There’s a moment in the “space bubble” segment of The Fountain where I realized the tattoos on Hugh Jackman’s arms are counting off years, like the rings inside the tree sitting behind him. It’s one of those moments that sent shivers down my spine because of the way it combines concept, theme and imagery into one perfect visual moment. There are a lot of scenes like that in The Fountain, scenes filled with subtle revelations and understandings. I walked out of the film dumbstruck with awe, having just seen something brilliant.

Brilliant is really the only word I can use to describe the film. It took Darren Aronofsky years to get his movie made, but every day was worth it. The finished work is wonderful, is moving, is stunning. I may have walked out of the movie dumbstruck but I spent the next few days wishing I could talk to someone about it. The movie stayed in my mind; not just images (and there are so many gorgeous images), but ideas and themes. The narrative is complex but not overly complicated, and that complexity gives you the opportunity to keep turning aspects over in your mind, making the small connections and getting the satisfaction of taking it apart and putting it back together again. What’s most appealing about the narrative is how it treats the audience as adults – we’re not led step by step through everything, but at the same time things aren’t needlessly obscured just to preserve a sense of mystery or to give a cheap twist.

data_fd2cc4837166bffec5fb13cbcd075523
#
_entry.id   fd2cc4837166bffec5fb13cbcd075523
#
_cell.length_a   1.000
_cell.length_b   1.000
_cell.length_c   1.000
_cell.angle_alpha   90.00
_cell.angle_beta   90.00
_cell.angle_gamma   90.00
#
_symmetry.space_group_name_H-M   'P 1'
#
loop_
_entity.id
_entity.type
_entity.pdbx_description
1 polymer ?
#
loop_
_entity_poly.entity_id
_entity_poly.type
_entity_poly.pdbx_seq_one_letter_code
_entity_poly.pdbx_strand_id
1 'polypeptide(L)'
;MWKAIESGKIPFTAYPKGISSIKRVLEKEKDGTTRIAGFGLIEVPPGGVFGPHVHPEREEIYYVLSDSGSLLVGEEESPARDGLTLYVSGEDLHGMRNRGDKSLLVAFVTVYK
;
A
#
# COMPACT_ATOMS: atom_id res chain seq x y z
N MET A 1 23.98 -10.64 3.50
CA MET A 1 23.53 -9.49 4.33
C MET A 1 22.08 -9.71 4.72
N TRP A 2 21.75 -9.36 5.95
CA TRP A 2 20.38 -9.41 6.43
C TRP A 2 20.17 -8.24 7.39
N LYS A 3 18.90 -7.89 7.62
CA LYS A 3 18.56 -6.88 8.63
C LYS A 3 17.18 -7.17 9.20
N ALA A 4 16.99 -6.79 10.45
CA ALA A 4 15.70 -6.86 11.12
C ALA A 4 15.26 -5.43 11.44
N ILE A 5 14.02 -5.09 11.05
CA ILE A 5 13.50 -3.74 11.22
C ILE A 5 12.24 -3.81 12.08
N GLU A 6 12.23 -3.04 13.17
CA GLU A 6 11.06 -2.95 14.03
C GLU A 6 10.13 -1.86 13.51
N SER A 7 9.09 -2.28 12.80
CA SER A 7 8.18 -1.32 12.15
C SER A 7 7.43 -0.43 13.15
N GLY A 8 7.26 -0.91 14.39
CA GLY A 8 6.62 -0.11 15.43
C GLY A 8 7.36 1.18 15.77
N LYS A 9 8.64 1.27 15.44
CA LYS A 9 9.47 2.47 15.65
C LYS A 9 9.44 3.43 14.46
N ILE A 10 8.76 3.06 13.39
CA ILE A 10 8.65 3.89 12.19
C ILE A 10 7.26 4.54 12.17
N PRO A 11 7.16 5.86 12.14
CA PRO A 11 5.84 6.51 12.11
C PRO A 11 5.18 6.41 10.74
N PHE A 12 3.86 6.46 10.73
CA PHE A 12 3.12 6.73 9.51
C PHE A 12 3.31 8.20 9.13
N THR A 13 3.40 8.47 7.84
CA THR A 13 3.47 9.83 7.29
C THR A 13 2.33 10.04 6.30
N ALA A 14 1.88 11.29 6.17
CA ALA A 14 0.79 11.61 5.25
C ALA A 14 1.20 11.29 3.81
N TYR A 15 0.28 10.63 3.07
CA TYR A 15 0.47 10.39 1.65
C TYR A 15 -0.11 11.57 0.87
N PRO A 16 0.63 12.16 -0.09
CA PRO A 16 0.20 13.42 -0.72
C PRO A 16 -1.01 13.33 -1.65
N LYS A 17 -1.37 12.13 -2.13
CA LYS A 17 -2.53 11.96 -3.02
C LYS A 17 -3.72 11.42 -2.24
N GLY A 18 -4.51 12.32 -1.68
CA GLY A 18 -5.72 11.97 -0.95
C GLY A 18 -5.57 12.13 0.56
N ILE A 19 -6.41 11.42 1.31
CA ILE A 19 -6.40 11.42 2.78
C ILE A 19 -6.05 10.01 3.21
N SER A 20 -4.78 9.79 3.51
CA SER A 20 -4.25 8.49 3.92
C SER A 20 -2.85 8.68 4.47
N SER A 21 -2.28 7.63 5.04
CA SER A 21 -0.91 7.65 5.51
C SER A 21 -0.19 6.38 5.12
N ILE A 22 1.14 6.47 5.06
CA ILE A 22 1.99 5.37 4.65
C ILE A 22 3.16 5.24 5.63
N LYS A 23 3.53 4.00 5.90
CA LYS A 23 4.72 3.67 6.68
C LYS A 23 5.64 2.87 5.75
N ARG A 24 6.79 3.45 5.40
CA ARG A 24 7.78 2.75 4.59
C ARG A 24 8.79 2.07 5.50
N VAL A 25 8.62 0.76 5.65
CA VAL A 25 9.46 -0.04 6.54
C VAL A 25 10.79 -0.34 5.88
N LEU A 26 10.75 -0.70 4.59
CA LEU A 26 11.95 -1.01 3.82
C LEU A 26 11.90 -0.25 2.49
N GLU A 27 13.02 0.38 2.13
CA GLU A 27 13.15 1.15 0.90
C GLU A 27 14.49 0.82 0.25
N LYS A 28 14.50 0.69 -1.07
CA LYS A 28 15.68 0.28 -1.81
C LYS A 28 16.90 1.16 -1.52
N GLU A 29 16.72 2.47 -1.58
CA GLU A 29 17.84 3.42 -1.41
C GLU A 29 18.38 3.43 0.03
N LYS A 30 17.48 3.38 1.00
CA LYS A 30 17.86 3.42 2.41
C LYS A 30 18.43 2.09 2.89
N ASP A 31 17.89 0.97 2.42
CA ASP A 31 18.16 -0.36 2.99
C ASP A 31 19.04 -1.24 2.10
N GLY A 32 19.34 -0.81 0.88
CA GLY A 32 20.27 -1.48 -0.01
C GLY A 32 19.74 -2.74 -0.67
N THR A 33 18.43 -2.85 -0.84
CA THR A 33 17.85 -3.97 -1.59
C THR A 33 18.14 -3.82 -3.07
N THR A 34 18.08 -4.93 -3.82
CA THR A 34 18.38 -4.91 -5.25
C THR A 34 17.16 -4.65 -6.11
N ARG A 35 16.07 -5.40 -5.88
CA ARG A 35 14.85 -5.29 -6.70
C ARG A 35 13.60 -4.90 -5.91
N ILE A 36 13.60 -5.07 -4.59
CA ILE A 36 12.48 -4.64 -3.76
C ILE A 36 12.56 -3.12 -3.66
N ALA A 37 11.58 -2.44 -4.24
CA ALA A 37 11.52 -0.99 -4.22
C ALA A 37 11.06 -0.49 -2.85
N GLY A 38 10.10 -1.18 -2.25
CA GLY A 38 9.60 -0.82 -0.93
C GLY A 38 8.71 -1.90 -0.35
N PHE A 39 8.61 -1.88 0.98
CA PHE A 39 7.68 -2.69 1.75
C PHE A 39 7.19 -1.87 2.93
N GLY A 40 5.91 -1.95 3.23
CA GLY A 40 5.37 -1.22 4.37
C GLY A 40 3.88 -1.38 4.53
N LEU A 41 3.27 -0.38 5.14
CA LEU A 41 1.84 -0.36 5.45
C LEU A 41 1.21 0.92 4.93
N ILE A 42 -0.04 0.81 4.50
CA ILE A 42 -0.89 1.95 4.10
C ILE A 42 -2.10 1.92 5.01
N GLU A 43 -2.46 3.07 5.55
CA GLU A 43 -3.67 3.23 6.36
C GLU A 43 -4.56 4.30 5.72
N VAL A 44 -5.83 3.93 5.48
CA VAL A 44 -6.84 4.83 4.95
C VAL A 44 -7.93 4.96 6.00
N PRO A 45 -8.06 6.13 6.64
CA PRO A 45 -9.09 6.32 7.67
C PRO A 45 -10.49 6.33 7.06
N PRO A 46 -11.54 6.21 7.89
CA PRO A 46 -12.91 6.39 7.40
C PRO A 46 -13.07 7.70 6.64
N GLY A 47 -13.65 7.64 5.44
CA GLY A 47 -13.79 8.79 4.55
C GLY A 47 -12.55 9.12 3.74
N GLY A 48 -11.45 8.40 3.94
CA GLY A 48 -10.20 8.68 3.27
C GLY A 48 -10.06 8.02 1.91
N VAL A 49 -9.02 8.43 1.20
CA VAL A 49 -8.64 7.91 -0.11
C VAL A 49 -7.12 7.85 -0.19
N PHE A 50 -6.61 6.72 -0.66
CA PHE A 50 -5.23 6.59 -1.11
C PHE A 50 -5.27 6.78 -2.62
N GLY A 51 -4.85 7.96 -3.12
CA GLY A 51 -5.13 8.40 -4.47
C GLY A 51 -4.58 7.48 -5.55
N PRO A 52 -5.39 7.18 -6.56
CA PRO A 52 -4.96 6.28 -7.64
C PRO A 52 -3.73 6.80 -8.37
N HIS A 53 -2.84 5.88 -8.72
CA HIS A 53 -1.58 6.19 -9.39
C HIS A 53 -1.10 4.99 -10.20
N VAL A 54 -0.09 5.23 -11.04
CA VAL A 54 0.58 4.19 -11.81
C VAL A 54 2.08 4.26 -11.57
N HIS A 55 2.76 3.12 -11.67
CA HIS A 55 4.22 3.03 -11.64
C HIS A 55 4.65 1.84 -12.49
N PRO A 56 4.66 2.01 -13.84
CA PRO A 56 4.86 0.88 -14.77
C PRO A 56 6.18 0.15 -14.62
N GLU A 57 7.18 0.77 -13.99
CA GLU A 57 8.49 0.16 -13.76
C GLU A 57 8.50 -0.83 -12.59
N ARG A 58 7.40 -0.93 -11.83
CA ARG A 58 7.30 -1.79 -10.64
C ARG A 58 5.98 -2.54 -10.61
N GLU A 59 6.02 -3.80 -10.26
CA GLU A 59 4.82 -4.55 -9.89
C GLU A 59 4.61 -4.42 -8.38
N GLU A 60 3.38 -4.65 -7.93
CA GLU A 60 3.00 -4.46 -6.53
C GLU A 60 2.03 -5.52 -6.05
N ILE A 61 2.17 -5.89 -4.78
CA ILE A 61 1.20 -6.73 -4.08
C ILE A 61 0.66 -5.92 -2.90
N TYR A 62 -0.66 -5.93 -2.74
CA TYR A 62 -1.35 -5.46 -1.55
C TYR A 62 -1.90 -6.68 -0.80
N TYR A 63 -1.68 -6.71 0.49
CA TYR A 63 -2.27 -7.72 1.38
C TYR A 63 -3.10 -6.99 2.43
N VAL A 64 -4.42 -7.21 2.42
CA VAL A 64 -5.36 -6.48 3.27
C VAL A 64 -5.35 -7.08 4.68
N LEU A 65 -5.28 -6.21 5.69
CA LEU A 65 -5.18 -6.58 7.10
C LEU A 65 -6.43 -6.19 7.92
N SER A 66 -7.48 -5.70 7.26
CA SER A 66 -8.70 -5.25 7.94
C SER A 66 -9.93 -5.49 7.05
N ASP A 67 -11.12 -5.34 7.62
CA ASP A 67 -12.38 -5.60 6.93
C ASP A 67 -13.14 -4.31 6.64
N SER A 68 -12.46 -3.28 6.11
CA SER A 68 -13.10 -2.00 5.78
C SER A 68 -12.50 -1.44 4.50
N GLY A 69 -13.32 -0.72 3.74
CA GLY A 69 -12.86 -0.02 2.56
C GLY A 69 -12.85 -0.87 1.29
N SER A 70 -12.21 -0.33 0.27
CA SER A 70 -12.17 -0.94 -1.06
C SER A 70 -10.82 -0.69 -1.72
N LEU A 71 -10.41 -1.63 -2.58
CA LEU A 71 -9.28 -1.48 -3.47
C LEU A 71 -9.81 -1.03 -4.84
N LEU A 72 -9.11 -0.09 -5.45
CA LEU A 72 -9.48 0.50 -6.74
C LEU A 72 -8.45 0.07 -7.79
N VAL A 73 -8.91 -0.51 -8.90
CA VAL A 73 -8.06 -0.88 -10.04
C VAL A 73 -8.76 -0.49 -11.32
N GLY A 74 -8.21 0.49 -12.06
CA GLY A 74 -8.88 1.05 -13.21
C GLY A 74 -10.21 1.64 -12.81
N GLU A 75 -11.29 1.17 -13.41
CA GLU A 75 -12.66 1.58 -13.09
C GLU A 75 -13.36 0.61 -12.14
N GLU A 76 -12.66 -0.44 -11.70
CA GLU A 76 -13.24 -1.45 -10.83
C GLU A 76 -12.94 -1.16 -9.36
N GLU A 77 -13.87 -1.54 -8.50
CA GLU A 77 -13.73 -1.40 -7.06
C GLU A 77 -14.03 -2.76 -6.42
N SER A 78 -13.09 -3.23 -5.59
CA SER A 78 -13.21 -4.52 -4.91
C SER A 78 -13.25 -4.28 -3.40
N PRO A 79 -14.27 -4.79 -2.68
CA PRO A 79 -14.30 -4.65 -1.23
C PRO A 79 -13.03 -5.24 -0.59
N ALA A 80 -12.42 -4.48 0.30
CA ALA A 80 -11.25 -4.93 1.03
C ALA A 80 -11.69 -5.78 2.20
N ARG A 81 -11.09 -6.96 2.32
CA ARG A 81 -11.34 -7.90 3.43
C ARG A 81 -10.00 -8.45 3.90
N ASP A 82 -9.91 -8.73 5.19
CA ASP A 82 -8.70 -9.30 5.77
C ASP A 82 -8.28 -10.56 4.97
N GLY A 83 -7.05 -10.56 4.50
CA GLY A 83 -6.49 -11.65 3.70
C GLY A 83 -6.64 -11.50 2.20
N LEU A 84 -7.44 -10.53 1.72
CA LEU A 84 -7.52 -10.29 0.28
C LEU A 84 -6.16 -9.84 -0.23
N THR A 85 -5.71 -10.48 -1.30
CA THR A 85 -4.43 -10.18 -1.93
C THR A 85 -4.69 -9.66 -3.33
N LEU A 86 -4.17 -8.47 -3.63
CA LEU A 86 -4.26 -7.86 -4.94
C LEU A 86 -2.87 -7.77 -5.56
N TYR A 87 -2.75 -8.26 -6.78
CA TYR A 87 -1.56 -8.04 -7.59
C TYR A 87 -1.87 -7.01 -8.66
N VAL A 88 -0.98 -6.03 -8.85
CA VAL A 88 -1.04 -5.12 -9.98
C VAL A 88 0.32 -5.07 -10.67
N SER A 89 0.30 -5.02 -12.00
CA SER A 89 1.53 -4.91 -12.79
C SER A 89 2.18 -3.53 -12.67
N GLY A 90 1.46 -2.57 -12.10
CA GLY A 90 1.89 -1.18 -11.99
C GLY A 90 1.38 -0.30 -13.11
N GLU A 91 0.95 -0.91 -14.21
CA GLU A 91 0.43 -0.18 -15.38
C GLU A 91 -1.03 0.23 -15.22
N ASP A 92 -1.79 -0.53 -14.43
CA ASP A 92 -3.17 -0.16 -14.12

It’s been reported that there are three stories – this is sort of true and yet not true. The film’s core takes place in the here and now, with Hugh Jackman as a research scientist trying to find a cure for cancer. It’s personal for him – his wife, Rachel Weisz, is dying from a brain tumor. Jackman’s team brings back a sample from a unique tree in the South American jungle. and while experimenting with the bark of the tree, Jackman realizes he may have made an astonishing breakthrough. Meanwhile, Weisz is writing a novel about a conquistador (also played by Jackman) who travels to the New World to find the Biblical Tree of Life for his queen (also played by Weisz). The third strand of the story takes place in the far future, with Jackman (still playing the scientist) hurtling through space in a strange bubble, with only the South American tree to keep him company. At first the intercutting between the stories can be disorienting, but it all quickly makes sense, and by the end of the film the three strands come together in a magnificent way that rivals the narrative flow and tightness of any novel.

Thematically, The Fountain is a phenomenon. The difference between this and Requiem for a Dream – a film I unabashedly love but can rarely watch because it just makes me feel rotten – is galactic. Maturity is going to get thrown around a lot in reviews, and it’s fitting. The night before this screening I saw the new Altman film, A Prairie Home Companion, which is about issues of mortality as well. It’s interesting to see how an old master, with dozens of films under his belt, and a young whippersnapper, on just his third movie, approach the subject. The answer is the same way – with grace and acceptance. The end of The Fountain left me with an existential peace reminiscent of the way you feel after an intense meditation.

I know that I’m using lots of superlatives here. I would like to tone the rhetoric down, but it’s not rhetoric. It’s reality. I don’t want to create unreasonable expectations, but for me the question about The Fountain isn’t “Is this one of the best films made in decades?” but “What are the handful of films in my lifetime as beautiful and profound as this one?”